Yes, Johnson is busy backpedaling from one of the ribs of Penney's new business model — to eschew sales and other "confusing" consumer promotions in favor of an everyday-low price strategy — following dismal first quarter results that saw coupon-clipping moms stay away in droves.Continue reading...
Posted by Dale Buss on May 31, 2012 04:02 PM
At some point, JCPenney CEO Ron Johnson is going to run into massive credibility problems with shoppers, investors and employees. He may already be there.
As part of its new "fair and square" pricing strategy that was introduced as part of its brand refresh in January, the retailer announced new promotions that would give lower prices on specific days of the month and also that some products would have better pricing for month-long periods. Coupons, in a risky move, would be eliminated — a move, it turns out, that didn't sit well with "couponing moms".
But one bad quarter later, in addition to lowering prices every first and third Friday of the month (aka "payday"), Penney’s has backpedaled on its non-promotional stance by adding five additional "Best Price Fridays" throughout the year that will also feature lower prices, such as the one before Memorial Day weekend.
While the move is designed to woo back customers after the brand's dismal first quarter, at least one analyst is afraid that the addition of the new days will confuse consumers even more.Continue reading...
Posted by Dale Buss on November 3, 2011 01:58 PM
Lexus executives may have officially given up hope of nabbing the U.S. luxury-auto sales crown for 2011, but the top contenders for the prize are revving their engines. Mercedes-Benz slightly narrowed BMW's lead in October, to about 7,000 total vehicles from about 8,000 vehicles through the end of September.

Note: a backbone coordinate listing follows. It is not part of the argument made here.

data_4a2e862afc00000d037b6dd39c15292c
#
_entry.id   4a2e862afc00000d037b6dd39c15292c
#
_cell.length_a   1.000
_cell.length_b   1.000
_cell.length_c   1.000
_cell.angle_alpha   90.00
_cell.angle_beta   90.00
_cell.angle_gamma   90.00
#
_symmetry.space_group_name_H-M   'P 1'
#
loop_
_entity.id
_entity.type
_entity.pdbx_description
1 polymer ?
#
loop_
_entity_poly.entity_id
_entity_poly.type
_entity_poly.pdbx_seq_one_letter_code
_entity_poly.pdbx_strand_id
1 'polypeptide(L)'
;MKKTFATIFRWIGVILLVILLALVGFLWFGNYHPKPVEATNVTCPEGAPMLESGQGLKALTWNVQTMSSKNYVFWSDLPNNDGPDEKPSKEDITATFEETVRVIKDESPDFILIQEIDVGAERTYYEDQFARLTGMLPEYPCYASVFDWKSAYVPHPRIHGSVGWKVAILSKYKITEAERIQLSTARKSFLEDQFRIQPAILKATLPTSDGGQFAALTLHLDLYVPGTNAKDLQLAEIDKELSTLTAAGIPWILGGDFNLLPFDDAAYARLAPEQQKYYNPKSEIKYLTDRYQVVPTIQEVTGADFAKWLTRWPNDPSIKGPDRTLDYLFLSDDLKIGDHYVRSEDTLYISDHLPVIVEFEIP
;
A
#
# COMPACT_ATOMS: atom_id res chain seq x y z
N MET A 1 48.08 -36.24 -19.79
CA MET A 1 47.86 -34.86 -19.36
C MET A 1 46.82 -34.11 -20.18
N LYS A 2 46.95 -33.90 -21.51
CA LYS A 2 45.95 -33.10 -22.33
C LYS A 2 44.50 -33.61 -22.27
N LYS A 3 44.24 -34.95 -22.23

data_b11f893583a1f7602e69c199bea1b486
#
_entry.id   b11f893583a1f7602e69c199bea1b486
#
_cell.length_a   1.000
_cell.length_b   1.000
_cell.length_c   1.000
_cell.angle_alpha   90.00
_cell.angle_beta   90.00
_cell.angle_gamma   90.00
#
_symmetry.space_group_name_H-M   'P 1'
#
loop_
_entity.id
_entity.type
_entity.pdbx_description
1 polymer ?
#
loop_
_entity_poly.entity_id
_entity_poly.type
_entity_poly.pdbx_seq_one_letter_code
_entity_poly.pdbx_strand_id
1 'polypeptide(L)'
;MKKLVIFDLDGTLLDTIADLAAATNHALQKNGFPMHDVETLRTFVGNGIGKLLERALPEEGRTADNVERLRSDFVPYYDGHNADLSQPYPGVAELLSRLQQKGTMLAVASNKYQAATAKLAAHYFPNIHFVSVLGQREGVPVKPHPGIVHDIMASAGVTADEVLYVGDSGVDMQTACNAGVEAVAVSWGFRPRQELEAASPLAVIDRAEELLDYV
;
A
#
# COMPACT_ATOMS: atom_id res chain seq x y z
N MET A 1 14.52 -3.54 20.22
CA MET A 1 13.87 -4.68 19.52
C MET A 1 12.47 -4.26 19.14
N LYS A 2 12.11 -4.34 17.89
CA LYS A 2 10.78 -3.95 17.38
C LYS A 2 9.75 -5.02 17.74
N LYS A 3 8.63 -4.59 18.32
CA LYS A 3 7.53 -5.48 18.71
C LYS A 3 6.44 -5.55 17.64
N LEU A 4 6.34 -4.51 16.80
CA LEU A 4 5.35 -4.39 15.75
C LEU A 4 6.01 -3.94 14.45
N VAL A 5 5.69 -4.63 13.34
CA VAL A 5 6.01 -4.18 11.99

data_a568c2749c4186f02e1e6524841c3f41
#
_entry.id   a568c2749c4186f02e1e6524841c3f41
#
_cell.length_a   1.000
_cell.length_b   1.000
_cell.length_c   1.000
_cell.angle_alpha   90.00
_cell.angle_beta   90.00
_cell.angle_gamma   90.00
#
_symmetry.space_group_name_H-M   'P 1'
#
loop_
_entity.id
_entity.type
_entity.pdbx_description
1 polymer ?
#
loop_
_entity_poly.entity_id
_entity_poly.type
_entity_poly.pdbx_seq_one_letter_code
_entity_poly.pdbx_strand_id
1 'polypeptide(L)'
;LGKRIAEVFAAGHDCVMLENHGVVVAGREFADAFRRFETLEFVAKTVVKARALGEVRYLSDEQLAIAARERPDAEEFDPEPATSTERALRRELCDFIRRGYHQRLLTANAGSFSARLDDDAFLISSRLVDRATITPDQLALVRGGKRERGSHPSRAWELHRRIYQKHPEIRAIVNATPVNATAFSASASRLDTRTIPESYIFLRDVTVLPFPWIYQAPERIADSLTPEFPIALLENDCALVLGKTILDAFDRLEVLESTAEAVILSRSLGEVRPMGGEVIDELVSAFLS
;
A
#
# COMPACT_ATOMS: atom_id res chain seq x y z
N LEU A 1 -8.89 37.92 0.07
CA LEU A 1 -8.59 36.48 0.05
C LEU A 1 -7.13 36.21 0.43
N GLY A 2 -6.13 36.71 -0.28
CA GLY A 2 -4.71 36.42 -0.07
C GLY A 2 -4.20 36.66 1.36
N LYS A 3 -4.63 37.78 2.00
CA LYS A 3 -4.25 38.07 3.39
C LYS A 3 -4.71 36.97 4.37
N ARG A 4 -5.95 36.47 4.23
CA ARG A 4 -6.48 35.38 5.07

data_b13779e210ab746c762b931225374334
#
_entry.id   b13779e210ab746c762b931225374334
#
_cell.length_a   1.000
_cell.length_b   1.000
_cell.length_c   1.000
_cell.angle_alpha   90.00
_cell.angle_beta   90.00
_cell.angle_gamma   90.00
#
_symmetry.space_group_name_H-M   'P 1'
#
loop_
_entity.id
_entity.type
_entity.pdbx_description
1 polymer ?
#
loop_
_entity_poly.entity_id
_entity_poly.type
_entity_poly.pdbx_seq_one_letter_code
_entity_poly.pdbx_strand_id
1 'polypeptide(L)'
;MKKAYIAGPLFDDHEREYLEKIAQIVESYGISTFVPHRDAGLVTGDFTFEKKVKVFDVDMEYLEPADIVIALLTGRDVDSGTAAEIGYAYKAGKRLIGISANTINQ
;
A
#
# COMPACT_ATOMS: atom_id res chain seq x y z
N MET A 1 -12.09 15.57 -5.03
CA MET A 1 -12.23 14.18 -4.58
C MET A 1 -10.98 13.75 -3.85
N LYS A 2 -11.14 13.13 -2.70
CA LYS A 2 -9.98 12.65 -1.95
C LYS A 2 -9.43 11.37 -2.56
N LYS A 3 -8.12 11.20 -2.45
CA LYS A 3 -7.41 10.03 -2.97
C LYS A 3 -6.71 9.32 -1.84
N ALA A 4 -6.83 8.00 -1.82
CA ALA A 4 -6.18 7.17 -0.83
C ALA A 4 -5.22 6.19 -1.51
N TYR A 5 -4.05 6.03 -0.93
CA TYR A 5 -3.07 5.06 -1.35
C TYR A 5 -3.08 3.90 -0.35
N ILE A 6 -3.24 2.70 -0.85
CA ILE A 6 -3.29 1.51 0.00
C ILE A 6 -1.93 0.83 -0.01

Luxury-segment sales have trailed the growth in overall U.S. auto sales so far this year, in large part due to the supply disruptions for Lexus, Acura and Infiniti (which is launching production in China next year) because of the March natural disaster in Japan.
Both camps play down their sprint to the finish. "If we beat BMW, I'm not going to say I wouldn't be happy, but it's not our target to beat them," Mike Slater, vice president of sales operations for Mercedes-Benz USA, told brandchannel. "We don't focus on that. If one day we happen to be Number One, that'd be nice."Continue reading...
Posted by Dale Buss on November 1, 2011 05:31 PM
The brand that might be taking biggest advantage of the challenges facing Toyota and Honda in the U.S. market isn't from Detroit — it's from Wolfsburg.
Volkswagen keeps rolling up huge sales increases in America this year, today reporting a whopping 40% jump in October sales over a year ago. In fact, on the last day of October, VW already surpassed its U.S. sales total of about 264,000 for all of 2010.
Sales for the entire U.S. auto industry in October strengthened modestly from September on a seasonally adjusted basis.
"We hit it out of the park" in October, Jonathan Browning, CEO of Volkswagen of America, commented on a call with reporters this morning. "Clearly it's an impact of having strong products in the marketplace offering great safety, quality and value."Continue reading...